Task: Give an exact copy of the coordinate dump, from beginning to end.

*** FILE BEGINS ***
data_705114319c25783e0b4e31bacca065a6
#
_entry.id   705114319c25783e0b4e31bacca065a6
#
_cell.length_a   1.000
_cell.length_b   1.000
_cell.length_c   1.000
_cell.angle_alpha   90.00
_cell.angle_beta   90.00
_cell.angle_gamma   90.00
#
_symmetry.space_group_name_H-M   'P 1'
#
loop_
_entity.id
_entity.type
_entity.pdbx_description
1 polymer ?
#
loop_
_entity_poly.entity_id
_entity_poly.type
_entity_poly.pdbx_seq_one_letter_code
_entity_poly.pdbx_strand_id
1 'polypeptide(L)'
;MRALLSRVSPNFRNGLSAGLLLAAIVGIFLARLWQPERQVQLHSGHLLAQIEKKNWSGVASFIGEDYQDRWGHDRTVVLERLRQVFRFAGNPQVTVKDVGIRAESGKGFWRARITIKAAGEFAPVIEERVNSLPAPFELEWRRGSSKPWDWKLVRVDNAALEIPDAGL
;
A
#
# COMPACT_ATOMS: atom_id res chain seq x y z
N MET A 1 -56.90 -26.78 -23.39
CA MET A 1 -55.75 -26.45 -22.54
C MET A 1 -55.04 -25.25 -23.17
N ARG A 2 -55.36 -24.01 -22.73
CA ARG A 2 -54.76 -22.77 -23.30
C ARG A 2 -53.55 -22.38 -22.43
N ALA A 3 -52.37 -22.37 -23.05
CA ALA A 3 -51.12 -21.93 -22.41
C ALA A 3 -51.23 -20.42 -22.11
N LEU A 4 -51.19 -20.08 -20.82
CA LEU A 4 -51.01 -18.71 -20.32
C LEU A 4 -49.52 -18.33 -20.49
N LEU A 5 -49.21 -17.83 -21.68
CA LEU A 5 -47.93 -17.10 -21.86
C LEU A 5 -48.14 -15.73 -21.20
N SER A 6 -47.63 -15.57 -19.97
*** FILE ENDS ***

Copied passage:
data_705114319c25783e0b4e31bacca065a6
#
_entry.id   705114319c25783e0b4e31bacca065a6
#
_cell.length_a   1.000
_cell.length_b   1.000
_cell.length_c   1.000
_cell.angle_alpha   90.00
_cell.angle_beta   90.00
_cell.angle_gamma   90.00
#
_symmetry.space_group_name_H-M   'P 1'
#
loop_
_entity.id
_entity.type
_entity.pdbx_description
1 polymer ?
#
loop_
_entity_poly.entity_id
_entity_poly.type
_entity_poly.pdbx_seq_one_letter_code
_entity_poly.pdbx_strand_id
1 'polypeptide(L)'
;MRALLSRVSPNFRNGLSAGLLLAAIVGIFLARLWQPERQVQLHSGHLLAQIEKKNWSGVASFIGEDYQDRWGHDRTVVLERLRQVFRFAGNPQVTVKDVGIRAESGKGFWRARITIKAAGEFAPVIEERVNSLPAPFELEWRRGSSKPWDWKLVRVDNAALEIPDAGL
;
A
#
# COMPACT_ATOMS: atom_id res chain seq x y z
N MET A 1 -56.90 -26.78 -23.39
CA MET A 1 -55.75 -26.45 -22.54
C MET A 1 -55.04 -25.25 -23.17
N ARG A 2 -55.36 -24.01 -22.73
CA ARG A 2 -54.76 -22.77 -23.30
C ARG A 2 -53.55 -22.38 -22.43
N ALA A 3 -52.37 -22.37 -23.05
CA ALA A 3 -51.12 -21.93 -22.41
C ALA A 3 -51.23 -20.42 -22.11
N LEU A 4 -51.19 -20.08 -20.82
CA LEU A 4 -51.01 -18.71 -20.32
C LEU A 4 -49.52 -18.33 -20.49
N LEU A 5 -49.21 -17.83 -21.68
CA LEU A 5 -47.93 -17.10 -21.86
C LEU A 5 -48.14 -15.73 -21.20
N SER A 6 -47.63 -15.57 -19.97